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Bernie Sanders might not need mainstream media coverage to win

It is the youth's duty to take control of this country's political direction


There’s roiling unrest in America, in case you’ve been living under a rock. Dissatisfaction with our government and society has hit an all time high, yet the existing power structures seem intent on perpetuating the status quo. Enter the two wild cards: Donald Trump and Bernie Sanders. While the former has become a media darling thanks to his sound-bitable rhetoric and aggressive nature, the same media shuns Sanders to a profound level. 

Bernie Sanders may not need the mainstream media to upset the Democratic Party and herald something new, but apathy will be his worst enemy.

The lack of media coverage hardly seems surprising in light of Sander’s radical nature. He has trumpeted a lack of a Super PAC as proof that corporate money doesn’t control him and his proposed measures would limit campaign funding for future elections. While America seems to be sick of a Congress purchased by the wealthy, the media – as a corporate machine – understandably doesn’t want to help a candidate strip power away from them.

Yet Sanders has been succeeding. Somehow, despite the odds, his rallies have become massive events drawing tens of thousands of people. While most attendees are young and white, he has worked to expand his platform to incorporate racial issues. Days after “Black Lives Matter” activists disrupted a rally in Seattle, Sanders released a sweeping racial equality platform and hired Symone Sanders – a racial justice activist of no relation – to be his national press secretary.

Imagine, a politician paying attention to his constituents and not the companies that funded his campaign.

It is worth noting the incident with the “Black Lives Matter” activists is indicative of Sanders’ nature. He allowed them to hold the podium, say what they wanted, and – after waiting 15 minutes – shook a few hands and left for the next scheduled rally. This comes in marked contrast to Trump’s behavior in regard to race. During one of his press conferences, an Univision reporter, Jorge Ramos, was physically removed from the conference for asking pointed questions about Trump’s plans for immigration.

Sanders has also been sweepingly successful on social media. This success has led to the mainstream media gently reassuring us that social media represents an isolated pocket of the world, filled with a small number of people who can easily share stories that can skew perception. Don’t fear, his idealism doesn’t stand a chance. He can’t win. It would splinter the Democratic Party. Even if he were elected, it wouldn’t change anything – so the corporate media would have us believe.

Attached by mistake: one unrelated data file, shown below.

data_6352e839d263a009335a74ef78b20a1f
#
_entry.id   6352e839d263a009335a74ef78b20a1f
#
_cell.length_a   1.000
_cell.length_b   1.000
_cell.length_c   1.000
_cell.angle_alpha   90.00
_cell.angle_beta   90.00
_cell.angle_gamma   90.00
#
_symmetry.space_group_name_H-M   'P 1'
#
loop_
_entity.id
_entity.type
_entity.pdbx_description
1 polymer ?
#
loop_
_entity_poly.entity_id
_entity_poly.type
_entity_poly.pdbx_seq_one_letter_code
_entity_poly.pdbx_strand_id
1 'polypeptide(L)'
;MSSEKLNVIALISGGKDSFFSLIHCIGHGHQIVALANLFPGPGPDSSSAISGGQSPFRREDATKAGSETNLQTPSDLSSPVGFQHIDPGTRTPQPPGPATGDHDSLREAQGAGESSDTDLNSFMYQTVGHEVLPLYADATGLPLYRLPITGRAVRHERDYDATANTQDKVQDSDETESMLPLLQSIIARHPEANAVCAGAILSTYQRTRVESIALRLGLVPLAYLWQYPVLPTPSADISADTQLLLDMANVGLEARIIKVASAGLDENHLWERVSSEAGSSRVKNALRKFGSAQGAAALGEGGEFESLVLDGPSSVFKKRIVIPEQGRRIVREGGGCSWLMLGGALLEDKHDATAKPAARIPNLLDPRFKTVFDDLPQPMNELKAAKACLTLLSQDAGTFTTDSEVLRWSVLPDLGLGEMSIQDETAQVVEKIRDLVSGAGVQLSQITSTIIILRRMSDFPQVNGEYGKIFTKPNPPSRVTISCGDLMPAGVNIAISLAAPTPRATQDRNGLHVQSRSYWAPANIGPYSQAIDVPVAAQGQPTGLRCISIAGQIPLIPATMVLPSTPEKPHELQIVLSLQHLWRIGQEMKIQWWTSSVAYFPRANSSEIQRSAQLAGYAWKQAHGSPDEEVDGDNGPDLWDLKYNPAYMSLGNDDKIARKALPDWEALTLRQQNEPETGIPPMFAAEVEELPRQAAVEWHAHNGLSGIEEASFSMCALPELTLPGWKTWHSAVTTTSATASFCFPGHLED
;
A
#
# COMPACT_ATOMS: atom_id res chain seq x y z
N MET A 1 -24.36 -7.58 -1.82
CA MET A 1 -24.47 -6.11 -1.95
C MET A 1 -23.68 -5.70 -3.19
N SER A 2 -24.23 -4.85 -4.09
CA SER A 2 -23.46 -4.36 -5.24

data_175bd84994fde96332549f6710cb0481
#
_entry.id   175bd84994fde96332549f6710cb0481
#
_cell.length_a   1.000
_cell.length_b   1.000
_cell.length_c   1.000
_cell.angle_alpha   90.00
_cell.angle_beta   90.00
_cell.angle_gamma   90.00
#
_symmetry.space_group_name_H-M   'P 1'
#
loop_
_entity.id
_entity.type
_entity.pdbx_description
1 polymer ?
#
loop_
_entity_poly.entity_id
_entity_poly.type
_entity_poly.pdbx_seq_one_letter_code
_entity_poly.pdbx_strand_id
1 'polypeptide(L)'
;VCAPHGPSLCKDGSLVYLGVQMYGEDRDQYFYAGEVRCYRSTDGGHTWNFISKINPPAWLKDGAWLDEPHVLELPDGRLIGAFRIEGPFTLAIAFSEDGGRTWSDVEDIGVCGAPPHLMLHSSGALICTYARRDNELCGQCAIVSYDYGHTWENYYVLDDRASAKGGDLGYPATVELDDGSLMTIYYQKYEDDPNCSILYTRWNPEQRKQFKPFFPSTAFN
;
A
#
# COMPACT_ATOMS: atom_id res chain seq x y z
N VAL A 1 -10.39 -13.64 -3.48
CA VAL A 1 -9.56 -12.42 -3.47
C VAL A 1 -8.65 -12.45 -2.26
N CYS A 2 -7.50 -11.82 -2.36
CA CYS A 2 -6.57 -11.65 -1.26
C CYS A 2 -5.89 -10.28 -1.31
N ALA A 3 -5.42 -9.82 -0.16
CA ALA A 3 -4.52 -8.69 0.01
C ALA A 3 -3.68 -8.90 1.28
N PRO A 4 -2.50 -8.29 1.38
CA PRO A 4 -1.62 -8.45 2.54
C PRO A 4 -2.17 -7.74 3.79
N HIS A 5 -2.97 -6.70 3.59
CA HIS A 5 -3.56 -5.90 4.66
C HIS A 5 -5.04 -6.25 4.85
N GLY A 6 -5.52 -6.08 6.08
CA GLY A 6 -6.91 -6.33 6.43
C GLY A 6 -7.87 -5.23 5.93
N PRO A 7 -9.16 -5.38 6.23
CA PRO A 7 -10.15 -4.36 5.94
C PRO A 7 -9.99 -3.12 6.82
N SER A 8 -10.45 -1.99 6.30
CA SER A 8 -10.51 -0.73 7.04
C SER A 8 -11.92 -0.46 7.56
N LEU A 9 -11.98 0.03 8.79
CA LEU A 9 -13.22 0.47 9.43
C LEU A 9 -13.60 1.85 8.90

The last two years of Congress has seen bafflingly low approval ratings. Fourteen percent has been the average yearly approval rating according to the Gallup Poll. In November 2013, the approval rating hit nine percent.

Nine percent. Let that number sink in. As a democratically elected body, only nine percent of Americans felt that Congress was competently doing its job. Do we want to let this continue? Do you want to continue to expect the government to use and abuse the majority of the population for the benefit of major corporations and our elected officials?

As the youth, as educated college students, we have to be active. You should want to determine your fate. You should want this country to be the best it can possibly for the highest possible amount of people. We need to take control of the political direction of this country in a concerted and sustained manner.

Bernie Sanders might not win. As it stands now, he probably won’t win. But maybe he will. The naysayers say that even if he were to be elected, he might not be able to accomplish anything he aims to accomplish. Others point to Obama’s lack of domestic accomplishment as proof of the break between electoral hopes and presidential reality. Yet much of this failure –notably the forced dilution of Obamacare into the ineffective machinery it is today – can be laid directly at the feet of an intransigent Congress, notably the Republican Party.

The art of political compromise seems to be dead. The Republican Party has been caught off guard by the insurgent Trump, who has harnessed the usually aimless racist undertones of many of the party’s policies to whip up a populist frenzy. Clinton is a weak candidate, running a tired establishment campaign. The time for sweeping change is now.

The editorial board can be reached at editorial@ubspectrum.com.


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